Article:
The penny collector…..a year has passed

Good Morning, Dad….

It’s the one year mark today.  I can’t believe it’s been a year.  And I can’t believe I haven’t written in five months. I have so much to share with you.  But first, let me just tell you how much I miss you.  How not a day goes by that I don’t tell someone about you.  How I STILL pick up the phone to call you.  How much I miss your laugh.  How much I miss hearing about how many reps you did at the gym.  How much I miss having you as my cheerleader.  I miss all of those things.  Every Single Day.

And in the same breath as missing you (mainly because I don’t think I really take a breath without missing you), I think of all the things that have gone on in this past year, and I smile about so much.  Just as you would have wanted.

BUT FIRST, a story about the day after you died……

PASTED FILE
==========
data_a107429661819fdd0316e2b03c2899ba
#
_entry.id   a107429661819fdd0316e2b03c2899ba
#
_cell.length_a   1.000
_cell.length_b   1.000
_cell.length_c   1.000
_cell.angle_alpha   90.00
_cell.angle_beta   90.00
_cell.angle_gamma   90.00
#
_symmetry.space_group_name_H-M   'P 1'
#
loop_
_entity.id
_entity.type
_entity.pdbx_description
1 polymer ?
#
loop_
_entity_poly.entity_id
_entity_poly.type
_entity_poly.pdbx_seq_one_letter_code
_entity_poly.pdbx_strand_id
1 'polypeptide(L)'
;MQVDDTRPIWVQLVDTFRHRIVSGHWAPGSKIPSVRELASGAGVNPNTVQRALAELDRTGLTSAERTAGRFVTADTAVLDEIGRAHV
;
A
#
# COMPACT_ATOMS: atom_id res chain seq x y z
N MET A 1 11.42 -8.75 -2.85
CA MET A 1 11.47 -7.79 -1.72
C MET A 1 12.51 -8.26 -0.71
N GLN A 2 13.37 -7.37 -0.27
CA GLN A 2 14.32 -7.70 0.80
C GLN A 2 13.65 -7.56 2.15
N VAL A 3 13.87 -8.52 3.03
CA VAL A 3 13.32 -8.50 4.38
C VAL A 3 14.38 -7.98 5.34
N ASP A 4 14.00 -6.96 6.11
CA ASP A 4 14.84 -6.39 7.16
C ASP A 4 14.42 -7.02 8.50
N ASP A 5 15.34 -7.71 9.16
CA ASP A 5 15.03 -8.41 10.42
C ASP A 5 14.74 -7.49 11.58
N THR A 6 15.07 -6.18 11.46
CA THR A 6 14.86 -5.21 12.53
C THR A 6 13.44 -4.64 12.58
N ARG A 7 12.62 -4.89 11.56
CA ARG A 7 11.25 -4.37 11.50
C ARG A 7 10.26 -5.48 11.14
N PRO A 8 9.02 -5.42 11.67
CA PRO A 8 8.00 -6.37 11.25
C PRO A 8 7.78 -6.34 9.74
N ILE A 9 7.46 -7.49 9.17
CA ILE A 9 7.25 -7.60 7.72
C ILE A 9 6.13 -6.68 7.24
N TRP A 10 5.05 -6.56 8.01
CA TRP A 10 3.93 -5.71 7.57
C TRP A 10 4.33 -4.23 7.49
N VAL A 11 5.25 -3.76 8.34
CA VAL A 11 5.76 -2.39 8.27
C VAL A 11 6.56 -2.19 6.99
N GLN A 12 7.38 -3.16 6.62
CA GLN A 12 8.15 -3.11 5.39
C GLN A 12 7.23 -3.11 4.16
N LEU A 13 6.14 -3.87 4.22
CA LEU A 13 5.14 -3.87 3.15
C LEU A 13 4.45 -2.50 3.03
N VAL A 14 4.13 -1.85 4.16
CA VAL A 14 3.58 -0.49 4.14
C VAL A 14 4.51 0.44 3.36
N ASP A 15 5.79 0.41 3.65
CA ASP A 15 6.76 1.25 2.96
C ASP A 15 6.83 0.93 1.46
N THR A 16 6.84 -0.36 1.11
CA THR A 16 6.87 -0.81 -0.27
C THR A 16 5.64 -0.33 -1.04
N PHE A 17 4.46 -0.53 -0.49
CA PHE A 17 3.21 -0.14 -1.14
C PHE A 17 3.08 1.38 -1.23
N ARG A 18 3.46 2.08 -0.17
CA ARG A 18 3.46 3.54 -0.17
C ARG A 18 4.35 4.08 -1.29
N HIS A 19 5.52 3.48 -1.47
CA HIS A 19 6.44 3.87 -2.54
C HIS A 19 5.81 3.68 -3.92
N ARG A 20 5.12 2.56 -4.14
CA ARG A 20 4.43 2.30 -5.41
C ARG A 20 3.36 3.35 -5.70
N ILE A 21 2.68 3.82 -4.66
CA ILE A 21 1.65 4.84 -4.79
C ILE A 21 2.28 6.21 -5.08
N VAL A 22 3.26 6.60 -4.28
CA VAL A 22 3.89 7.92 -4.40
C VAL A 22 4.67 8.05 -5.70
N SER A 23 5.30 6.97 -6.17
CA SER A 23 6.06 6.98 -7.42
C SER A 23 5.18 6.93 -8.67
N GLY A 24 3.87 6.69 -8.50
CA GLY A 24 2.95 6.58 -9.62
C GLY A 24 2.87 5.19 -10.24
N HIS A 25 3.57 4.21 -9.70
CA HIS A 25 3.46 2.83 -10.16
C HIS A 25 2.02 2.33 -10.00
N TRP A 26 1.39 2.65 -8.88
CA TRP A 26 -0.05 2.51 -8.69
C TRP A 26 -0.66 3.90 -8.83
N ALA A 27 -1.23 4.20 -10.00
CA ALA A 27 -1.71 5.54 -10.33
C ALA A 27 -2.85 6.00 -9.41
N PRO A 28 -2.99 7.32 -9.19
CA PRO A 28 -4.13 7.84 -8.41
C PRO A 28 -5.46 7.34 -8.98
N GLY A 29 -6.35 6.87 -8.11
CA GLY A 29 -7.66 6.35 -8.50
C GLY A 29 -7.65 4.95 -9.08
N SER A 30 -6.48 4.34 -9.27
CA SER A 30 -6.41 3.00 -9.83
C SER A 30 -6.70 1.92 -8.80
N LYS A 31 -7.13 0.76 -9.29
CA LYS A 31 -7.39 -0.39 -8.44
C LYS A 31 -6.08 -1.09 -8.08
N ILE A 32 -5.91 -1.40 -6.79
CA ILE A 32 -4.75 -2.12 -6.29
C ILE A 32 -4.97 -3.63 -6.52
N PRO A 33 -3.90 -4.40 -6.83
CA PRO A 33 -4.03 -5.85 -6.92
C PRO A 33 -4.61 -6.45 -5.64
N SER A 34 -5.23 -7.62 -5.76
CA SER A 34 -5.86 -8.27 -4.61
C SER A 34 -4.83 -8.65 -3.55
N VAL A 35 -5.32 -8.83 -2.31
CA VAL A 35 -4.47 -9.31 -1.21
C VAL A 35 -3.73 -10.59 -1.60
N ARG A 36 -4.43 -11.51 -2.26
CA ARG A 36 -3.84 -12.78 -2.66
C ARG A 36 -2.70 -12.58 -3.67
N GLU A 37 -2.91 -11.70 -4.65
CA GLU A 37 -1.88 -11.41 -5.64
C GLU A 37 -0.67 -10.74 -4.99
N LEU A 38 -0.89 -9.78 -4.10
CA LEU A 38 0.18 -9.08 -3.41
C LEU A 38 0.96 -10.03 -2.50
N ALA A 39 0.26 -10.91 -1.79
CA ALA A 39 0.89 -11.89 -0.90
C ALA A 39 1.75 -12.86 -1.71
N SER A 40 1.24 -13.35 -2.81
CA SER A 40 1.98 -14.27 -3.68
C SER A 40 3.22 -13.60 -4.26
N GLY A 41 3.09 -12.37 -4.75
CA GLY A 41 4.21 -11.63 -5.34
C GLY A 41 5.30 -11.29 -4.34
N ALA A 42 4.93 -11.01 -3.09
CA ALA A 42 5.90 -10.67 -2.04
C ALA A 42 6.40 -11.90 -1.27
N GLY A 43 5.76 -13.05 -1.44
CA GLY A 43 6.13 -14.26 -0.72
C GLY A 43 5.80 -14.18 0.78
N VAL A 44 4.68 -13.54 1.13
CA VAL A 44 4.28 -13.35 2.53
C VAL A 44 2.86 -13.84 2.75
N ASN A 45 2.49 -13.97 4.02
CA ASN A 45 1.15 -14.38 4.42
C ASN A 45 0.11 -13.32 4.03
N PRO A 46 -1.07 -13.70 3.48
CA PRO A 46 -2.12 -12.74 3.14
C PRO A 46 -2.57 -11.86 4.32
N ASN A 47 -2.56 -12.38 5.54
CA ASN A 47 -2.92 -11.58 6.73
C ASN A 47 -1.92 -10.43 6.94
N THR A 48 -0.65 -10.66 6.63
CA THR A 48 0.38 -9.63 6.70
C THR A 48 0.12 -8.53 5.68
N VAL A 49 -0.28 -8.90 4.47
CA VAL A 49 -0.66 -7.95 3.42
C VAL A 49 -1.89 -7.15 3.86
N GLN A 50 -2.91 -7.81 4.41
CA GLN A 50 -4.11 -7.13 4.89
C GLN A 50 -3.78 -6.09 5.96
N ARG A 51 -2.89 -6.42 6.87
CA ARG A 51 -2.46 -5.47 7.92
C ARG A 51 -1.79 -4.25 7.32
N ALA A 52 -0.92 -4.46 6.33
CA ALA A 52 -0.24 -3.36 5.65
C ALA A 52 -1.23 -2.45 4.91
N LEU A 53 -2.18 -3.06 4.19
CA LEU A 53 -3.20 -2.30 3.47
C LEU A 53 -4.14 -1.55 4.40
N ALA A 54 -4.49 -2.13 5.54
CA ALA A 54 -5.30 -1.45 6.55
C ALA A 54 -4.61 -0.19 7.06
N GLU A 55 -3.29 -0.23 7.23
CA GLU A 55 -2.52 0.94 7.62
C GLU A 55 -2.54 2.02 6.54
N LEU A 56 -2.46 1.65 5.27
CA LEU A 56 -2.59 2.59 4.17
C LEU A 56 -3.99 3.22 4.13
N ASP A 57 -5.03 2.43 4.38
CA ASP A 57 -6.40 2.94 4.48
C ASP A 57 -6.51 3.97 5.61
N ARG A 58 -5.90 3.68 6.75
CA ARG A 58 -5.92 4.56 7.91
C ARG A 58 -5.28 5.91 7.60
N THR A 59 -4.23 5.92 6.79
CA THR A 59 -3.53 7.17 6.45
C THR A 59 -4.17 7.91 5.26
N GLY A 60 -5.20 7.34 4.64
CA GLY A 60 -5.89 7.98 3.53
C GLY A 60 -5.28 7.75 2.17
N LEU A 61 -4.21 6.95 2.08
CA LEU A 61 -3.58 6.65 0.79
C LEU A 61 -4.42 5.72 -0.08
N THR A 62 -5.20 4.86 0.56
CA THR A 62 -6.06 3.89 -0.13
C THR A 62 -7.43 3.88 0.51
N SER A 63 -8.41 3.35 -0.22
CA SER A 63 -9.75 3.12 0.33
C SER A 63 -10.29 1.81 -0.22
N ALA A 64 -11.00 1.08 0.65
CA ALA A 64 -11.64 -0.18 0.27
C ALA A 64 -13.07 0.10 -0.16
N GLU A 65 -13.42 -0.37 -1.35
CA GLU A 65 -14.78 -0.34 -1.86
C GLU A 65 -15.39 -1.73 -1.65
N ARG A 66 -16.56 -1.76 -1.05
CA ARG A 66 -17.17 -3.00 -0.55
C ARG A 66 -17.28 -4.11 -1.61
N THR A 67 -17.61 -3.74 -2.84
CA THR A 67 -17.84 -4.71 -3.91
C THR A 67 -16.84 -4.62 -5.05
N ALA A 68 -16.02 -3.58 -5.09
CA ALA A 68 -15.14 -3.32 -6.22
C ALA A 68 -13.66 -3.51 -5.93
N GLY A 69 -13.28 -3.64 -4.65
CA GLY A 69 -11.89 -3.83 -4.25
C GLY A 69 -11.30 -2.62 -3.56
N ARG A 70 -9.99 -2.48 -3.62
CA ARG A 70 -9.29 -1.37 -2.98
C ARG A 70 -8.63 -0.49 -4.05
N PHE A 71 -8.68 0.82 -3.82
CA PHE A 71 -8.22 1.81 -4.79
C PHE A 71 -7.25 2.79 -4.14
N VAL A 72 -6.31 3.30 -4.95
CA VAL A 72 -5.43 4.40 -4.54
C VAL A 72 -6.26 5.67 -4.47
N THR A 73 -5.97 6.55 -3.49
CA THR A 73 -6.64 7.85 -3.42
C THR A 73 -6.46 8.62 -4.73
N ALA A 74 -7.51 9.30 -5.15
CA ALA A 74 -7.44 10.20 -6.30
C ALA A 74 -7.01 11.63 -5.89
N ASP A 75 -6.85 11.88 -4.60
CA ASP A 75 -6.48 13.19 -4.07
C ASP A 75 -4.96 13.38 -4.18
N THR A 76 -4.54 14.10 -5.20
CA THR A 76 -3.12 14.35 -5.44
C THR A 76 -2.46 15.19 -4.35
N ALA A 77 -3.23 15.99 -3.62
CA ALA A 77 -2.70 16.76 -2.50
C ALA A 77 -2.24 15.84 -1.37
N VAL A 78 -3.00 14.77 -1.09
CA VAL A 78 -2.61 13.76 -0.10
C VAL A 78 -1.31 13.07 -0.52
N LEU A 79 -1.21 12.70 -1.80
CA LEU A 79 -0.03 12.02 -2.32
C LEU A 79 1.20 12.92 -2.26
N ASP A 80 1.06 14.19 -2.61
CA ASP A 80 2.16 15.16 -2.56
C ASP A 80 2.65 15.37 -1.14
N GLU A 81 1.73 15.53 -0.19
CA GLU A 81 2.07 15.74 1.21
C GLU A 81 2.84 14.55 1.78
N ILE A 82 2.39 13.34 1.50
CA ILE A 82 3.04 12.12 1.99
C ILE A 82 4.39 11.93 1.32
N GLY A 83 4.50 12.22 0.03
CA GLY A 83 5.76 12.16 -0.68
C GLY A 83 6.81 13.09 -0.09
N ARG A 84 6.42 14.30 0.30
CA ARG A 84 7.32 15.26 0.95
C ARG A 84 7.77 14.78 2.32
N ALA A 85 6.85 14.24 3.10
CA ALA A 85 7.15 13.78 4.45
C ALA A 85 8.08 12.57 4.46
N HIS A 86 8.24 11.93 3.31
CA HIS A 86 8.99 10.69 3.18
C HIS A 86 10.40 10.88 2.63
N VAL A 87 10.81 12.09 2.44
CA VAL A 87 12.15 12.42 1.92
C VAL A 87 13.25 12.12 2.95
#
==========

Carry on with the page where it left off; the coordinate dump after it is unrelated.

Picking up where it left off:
The day after you died, Danny and I were sorting through some of your things and found ourselves in the basement looking through boxes of paperwork (I’m not sure why you had check registers from 1979, btw,but you did).  As we moved all those boxes, we found more boxes behind them.  Inside of those hidden boxes were pennies.  We all knew you had a large penny collection.  But really, a large penny collection can mean so many things.  As it turns out, your collection was OUTRAGEOUS! You had 600,000 pennies, dad.  SIX HUNDRED THOUSAND. I mean, seriously.  That’s crazy. We knew those pennies couldn’t stick around any longer.  They had to go to the bank. Danny and I joked this was your last word about exercise to us. “Oh, here you go, kids……time to carry 3 TONS of pennies upstairs and to the car.  And then carry them again into the bank. Oh, and while you’re at it, you’ll have to unroll them all, because the bank doesn’t take rolled coins anymore.”  So Danny and I (mostly Danny) carried the pennies upstairs and to the car (we took four separate trips to many banks).  We didn’t realize the fact we had to unroll the pennies until we got to the bank.  So we stood at the change machine and set up shop.  We broke open the pennies into big containers and then dumped them into the machine.  Over and over and over again.  Until we broke the machine.  And then we went to a different bank.  Until we broke that machine.  And then we ended up at a bank in Alabama.  Where we broke that machine.  And then back to the original bank, because they fixed their machine.  And then we broke that one.  It was insane.  But all the while, YOU continued to connect with people.  Everyone was curious about our penny collection.  And so we told them about you.  And they walked away with the biggest smile on their faces.  And I gave little collections to kids that came in the bank.  When we broke the change machine at your home bank for the last time, I gave your favorite banker one of your lucky pennies to remember you by.  She loved you.  And me giving her that penny will come back around to more recent days (that’s foreshadowing, which Danny says I’m not very good at).  But really, the story of the penny I gave to the teller will become a story later in this letter to you.  Before I get to all that, let me just say that depositing 6K in pennies is a wild journey.  One of the best parts is that the change machine spit out the wheat back pennies, and those were always your favorites.  And mine, too.  So we’ve been able to share those wheat backs with your friends and family.  I even got a tattoo of one.  In your memory.  Every time I pick up my guitar to play, that penny is looking right at me, and I love it.  You’re with me.  Always.